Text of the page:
Over time, the vast potential of these devices for learning will begin to outweigh concerns about misuse that currently dominate most conversations about their use in school settings.
I will be happy if we can include mobiles in our vision for the next 3 years.

I haven't spent much time reading or thinking about what is beyond that. The Horizon Report mentions that on the far-term horizon of 4-5 years there will be augmented reality as a portable tool for discovery-based learning and flexible displays embedded in books, attached to desks and walls and integrated into many common objects. To be honest I know very little about either of these new technologies and don't really want to spend a lot of time talking about them at our IT retreat.

My focus, therefore, in the plan will be to investigate cloud computing further, to work on more collaboration for our students with schools around the world, to investigate using more mobile devices and to start to think about games-based learning. I'm sure we'll have lots of talk about this weekend and that I'll come home with lots more to think about too.

Photo Credit: Seen Scene by ViaMoi


  1. Maggie,
    It is so important for us to look forward (as much as it is possible) and make plans for how to get there. I commend your school (and you) for taking such steps. This is how education moves forward, to dream and then move in that direction.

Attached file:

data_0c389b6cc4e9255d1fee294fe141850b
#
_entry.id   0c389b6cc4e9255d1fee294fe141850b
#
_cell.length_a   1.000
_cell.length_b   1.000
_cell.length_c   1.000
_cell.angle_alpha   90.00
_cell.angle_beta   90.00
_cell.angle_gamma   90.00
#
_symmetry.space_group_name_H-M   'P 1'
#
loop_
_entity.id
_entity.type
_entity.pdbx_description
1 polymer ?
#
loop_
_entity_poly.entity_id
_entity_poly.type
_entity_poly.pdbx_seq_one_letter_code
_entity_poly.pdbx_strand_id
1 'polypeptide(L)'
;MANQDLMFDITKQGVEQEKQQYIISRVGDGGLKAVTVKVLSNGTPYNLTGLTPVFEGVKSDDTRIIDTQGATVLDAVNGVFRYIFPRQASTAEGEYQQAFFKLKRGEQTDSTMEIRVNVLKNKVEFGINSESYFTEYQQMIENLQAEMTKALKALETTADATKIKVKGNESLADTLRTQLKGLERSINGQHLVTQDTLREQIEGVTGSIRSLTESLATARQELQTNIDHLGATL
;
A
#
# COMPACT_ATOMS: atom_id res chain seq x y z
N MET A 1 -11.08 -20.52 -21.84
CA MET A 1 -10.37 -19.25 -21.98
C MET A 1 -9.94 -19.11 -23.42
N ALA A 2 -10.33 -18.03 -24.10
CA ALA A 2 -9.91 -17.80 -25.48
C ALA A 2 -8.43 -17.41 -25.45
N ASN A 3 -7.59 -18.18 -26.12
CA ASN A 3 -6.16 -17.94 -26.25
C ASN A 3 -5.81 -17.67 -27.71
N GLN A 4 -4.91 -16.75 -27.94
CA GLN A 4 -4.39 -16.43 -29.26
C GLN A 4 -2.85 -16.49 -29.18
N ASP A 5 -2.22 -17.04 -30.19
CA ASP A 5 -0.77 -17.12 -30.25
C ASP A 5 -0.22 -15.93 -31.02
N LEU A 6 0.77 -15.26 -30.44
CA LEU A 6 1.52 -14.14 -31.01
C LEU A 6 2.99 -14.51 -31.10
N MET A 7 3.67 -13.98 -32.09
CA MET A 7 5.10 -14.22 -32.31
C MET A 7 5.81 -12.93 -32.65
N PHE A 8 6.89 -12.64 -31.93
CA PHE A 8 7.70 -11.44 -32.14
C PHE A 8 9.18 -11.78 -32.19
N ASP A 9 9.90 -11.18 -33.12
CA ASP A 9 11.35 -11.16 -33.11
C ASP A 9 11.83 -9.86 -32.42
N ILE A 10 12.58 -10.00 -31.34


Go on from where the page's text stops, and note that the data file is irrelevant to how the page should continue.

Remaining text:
We are looking at iPads in the classroom as a possible 1 to 1 model here. I look forward to your thoughts on its integration into the classroom.

  2. Hi Maggie
    I am interested in finding out about Game based learning and how it can be made more open ended. I like the pedagogical model from Quest for Learning as it sets out the rationale for game based learning clearly. I was initially nervous of it because by their nature games tend to be fairly closed procedures leading to a single or limited number of outcomes depending on the programming. I work with early learners and look forward to open ended specifically designed software for this age group. (Fungooms is one of the best I've found so far.)

    Thanks for sharing your insights.